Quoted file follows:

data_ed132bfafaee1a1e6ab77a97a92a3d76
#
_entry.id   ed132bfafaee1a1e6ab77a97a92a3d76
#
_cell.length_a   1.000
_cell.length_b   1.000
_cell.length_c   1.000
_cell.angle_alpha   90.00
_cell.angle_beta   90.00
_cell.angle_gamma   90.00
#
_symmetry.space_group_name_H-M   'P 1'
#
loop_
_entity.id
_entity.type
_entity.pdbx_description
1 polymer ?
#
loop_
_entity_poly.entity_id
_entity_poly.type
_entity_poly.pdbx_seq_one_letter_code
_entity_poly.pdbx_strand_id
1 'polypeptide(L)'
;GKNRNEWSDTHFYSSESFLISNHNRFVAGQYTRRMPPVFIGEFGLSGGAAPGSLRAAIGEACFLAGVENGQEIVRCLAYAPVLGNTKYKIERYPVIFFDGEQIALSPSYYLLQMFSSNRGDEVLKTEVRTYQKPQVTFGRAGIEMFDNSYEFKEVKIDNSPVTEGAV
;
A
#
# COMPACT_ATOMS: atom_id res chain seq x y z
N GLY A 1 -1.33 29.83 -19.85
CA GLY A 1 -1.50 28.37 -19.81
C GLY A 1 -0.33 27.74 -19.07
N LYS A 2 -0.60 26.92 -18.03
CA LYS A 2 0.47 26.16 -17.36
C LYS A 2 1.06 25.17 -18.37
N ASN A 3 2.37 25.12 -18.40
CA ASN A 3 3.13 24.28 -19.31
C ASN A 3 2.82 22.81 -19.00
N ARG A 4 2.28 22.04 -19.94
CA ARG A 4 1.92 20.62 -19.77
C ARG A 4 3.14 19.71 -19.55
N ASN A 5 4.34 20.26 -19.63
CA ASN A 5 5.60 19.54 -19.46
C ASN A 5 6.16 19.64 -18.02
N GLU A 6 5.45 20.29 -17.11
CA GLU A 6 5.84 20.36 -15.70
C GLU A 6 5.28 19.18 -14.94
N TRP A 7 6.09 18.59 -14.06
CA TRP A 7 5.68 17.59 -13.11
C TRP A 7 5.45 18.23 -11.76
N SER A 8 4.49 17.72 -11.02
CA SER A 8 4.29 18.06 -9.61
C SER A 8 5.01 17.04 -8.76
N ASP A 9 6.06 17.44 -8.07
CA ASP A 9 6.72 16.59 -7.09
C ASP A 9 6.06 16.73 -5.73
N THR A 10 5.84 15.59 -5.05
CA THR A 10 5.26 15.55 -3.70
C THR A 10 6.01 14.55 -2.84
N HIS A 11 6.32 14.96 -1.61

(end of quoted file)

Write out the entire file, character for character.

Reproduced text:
data_ed132bfafaee1a1e6ab77a97a92a3d76
#
_entry.id   ed132bfafaee1a1e6ab77a97a92a3d76
#
_cell.length_a   1.000
_cell.length_b   1.000
_cell.length_c   1.000
_cell.angle_alpha   90.00
_cell.angle_beta   90.00
_cell.angle_gamma   90.00
#
_symmetry.space_group_name_H-M   'P 1'
#
loop_
_entity.id
_entity.type
_entity.pdbx_description
1 polymer ?
#
loop_
_entity_poly.entity_id
_entity_poly.type
_entity_poly.pdbx_seq_one_letter_code
_entity_poly.pdbx_strand_id
1 'polypeptide(L)'
;GKNRNEWSDTHFYSSESFLISNHNRFVAGQYTRRMPPVFIGEFGLSGGAAPGSLRAAIGEACFLAGVENGQEIVRCLAYAPVLGNTKYKIERYPVIFFDGEQIALSPSYYLLQMFSSNRGDEVLKTEVRTYQKPQVTFGRAGIEMFDNSYEFKEVKIDNSPVTEGAV
;
A
#
# COMPACT_ATOMS: atom_id res chain seq x y z
N GLY A 1 -1.33 29.83 -19.85
CA GLY A 1 -1.50 28.37 -19.81
C GLY A 1 -0.33 27.74 -19.07
N LYS A 2 -0.60 26.92 -18.03
CA LYS A 2 0.47 26.16 -17.36
C LYS A 2 1.06 25.17 -18.37
N ASN A 3 2.37 25.12 -18.40
CA ASN A 3 3.13 24.28 -19.31
C ASN A 3 2.82 22.81 -19.00
N ARG A 4 2.28 22.04 -19.94
CA ARG A 4 1.92 20.62 -19.77
C ARG A 4 3.14 19.71 -19.55
N ASN A 5 4.34 20.26 -19.63
CA ASN A 5 5.60 19.54 -19.46
C ASN A 5 6.16 19.64 -18.02
N GLU A 6 5.45 20.29 -17.11
CA GLU A 6 5.84 20.36 -15.70
C GLU A 6 5.28 19.18 -14.94
N TRP A 7 6.09 18.59 -14.06
CA TRP A 7 5.68 17.59 -13.11
C TRP A 7 5.45 18.23 -11.76
N SER A 8 4.49 17.72 -11.02
CA SER A 8 4.29 18.06 -9.61
C SER A 8 5.01 17.04 -8.76
N ASP A 9 6.06 17.44 -8.07
CA ASP A 9 6.72 16.59 -7.09
C ASP A 9 6.06 16.73 -5.73
N THR A 10 5.84 15.59 -5.05
CA THR A 10 5.26 15.55 -3.70
C THR A 10 6.01 14.55 -2.84
N HIS A 11 6.32 14.96 -1.61